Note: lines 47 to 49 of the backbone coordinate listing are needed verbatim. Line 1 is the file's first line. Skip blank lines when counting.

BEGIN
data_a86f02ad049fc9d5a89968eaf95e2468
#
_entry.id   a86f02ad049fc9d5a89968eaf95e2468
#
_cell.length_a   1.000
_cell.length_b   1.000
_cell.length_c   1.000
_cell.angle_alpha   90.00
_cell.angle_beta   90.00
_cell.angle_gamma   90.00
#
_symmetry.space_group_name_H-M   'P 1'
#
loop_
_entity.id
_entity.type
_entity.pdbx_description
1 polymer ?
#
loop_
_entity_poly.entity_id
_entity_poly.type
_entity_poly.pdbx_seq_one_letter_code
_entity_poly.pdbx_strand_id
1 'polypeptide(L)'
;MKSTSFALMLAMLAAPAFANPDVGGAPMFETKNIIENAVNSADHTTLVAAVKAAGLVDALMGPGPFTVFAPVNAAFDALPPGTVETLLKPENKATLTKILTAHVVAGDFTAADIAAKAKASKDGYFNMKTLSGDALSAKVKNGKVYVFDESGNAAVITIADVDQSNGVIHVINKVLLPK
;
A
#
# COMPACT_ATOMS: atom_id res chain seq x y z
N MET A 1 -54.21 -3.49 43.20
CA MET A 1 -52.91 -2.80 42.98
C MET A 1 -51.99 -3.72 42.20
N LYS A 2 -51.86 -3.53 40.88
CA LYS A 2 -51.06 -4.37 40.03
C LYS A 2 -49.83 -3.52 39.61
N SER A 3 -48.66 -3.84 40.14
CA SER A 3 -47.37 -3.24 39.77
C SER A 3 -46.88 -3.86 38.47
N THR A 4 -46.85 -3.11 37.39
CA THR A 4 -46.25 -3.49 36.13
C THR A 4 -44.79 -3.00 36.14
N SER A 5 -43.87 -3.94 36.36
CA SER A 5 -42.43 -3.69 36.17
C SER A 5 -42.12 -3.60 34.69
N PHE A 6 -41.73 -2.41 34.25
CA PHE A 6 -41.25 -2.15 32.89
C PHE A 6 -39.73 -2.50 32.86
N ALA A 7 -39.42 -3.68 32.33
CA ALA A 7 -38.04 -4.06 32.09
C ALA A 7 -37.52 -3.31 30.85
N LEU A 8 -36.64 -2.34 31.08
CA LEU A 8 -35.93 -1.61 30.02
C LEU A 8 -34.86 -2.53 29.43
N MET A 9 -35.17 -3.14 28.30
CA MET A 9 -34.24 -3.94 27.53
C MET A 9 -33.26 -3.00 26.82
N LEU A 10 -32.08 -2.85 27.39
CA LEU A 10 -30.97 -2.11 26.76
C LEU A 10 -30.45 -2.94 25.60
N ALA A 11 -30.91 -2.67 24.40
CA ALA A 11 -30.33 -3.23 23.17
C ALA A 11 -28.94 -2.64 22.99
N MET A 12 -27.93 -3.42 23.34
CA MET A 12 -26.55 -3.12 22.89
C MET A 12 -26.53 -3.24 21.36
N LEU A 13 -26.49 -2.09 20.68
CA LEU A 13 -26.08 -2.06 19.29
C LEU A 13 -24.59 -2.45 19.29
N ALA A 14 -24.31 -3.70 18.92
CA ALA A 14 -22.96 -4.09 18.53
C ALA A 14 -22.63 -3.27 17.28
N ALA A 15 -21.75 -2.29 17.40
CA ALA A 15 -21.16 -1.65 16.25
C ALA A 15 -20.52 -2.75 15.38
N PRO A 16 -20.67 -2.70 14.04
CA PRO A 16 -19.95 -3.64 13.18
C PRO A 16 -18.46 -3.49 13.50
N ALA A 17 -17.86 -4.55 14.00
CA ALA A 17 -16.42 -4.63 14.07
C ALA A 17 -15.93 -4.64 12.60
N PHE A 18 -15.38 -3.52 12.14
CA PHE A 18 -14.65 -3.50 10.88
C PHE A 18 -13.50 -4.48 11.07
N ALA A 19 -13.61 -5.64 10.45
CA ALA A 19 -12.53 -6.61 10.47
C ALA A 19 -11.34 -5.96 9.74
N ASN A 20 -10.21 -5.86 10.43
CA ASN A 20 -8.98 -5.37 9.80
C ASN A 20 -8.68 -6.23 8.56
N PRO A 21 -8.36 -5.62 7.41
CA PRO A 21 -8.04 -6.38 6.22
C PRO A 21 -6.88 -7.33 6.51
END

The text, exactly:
CA PHE A 6 -41.25 -2.15 32.89
C PHE A 6 -39.73 -2.50 32.86
N ALA A 7 -39.42 -3.68 32.33